Checklist for Non-Alcoholic Fatty Liver Disease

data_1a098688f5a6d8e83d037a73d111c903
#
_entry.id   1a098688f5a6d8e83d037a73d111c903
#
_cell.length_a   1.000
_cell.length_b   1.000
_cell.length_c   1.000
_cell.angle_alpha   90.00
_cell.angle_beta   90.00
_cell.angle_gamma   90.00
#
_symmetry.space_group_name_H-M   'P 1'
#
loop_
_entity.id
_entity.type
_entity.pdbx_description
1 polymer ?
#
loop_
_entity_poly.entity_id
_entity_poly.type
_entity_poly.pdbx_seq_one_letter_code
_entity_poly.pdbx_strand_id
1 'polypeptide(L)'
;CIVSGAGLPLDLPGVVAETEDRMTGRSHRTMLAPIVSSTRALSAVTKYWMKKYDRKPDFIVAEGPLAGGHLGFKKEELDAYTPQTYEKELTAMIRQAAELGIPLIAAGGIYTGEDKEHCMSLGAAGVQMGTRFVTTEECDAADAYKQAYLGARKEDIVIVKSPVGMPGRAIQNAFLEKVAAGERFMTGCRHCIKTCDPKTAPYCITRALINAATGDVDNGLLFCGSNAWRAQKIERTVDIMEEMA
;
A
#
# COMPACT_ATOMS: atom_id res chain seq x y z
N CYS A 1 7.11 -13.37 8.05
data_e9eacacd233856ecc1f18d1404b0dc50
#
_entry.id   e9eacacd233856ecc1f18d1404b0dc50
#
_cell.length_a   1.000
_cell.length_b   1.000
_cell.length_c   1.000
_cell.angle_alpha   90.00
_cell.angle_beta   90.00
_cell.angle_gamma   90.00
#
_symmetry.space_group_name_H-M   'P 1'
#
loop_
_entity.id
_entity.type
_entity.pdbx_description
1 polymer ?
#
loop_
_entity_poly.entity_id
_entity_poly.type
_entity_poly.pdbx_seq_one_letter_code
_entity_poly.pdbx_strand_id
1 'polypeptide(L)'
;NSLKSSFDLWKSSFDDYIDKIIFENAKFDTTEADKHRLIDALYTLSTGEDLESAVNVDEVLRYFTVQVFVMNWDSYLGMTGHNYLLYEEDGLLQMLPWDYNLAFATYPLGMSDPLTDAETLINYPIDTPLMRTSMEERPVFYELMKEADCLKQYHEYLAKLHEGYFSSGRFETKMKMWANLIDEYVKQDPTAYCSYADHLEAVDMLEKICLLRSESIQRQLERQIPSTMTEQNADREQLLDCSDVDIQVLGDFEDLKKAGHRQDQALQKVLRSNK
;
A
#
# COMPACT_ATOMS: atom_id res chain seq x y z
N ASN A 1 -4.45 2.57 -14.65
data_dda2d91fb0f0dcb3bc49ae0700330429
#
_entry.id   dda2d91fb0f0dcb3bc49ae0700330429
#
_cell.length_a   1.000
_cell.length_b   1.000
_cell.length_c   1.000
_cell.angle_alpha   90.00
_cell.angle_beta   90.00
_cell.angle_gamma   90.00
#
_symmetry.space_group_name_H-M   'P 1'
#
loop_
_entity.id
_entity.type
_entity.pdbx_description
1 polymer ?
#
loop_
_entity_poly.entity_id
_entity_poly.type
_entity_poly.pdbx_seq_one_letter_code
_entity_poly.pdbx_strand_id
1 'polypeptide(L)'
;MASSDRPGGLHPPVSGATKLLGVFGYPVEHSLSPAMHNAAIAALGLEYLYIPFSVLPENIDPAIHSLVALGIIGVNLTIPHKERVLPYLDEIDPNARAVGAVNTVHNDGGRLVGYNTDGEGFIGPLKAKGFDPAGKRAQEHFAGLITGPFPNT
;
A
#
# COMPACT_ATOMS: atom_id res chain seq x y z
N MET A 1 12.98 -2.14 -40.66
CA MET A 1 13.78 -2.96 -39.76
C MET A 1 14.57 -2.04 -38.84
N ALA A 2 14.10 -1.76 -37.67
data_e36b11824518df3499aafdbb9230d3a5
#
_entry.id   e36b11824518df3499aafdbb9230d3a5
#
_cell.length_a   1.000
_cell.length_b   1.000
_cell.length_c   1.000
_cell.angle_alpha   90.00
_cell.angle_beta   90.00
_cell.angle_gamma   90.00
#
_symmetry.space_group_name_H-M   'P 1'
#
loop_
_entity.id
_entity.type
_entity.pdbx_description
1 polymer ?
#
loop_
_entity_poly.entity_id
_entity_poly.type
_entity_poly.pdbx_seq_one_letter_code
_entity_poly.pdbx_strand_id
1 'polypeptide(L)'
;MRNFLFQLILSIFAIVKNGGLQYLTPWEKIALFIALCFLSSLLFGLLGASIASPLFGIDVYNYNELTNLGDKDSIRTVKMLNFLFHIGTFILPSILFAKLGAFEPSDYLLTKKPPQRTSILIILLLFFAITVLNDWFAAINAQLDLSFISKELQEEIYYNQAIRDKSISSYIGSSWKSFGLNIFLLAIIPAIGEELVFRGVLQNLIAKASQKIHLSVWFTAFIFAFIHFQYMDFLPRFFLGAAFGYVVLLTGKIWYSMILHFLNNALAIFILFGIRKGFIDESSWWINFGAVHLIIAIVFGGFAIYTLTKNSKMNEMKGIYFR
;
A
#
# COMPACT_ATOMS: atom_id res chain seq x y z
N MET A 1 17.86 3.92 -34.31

[checklist name="variable_1" value="Weight loss is the primary therapy for most patients with NAFLD and if a patient's BMI is over 25, weight loss can lead to improvement in biochemical tests, liver histology, serum insulin levels and also quality of life. A weight loss of 5-15 percent is often most beneficial. The weight loss should be gradual, aiming for 0.5 to 1.0kg per week. Consultation with a dietician should be recommended.|A diet low in complex carbohydrates (pasta, bread, rice, potatoes, etc) and also low in simple sugars (high fructose corn syrup, soda, candy, etc) is recommended in patients with NAFLD. Lean protein, vegetables, and limited fresh fruits are acceptable.|Abstain from alcohol, but specifically heavy alcohol usage (greater than 14 drinks per week for men and greater than 7 drinks per week for women) as heavy alcohol usage is associated with disease progression.|Patients should be immunized against Hepatitis A and B.|Modify risk factors for cardiovascular disease. Patients with NAFLD are at increase risk for cardiovascular disease and often have multiple risk factors including hyperlipidemia and hypertension. Close attention should be placed on monitoring cholesterol and blood pressure and medications should be initiated when indicated. Statins do not need to be discontinued in the setting of elevated liver enzymes, unless the elevation is greater than three times the normal limit.|If the patient has diabetes in conjunction with NAFLD, optimization of blood glucose control is recommended. If the patient has not been diagnosed with diabetes, it is recommended that fasting insulin and glucose be monitored closely and even monitor the HOMA score.|Vitamin E could be considered in patients with biopsy proven NASH, at doses of 800IU daily, but should not be used in patients with diabetes mellitus, males with family or personal history of prostate cancer, or decompensated cirrhosis."]
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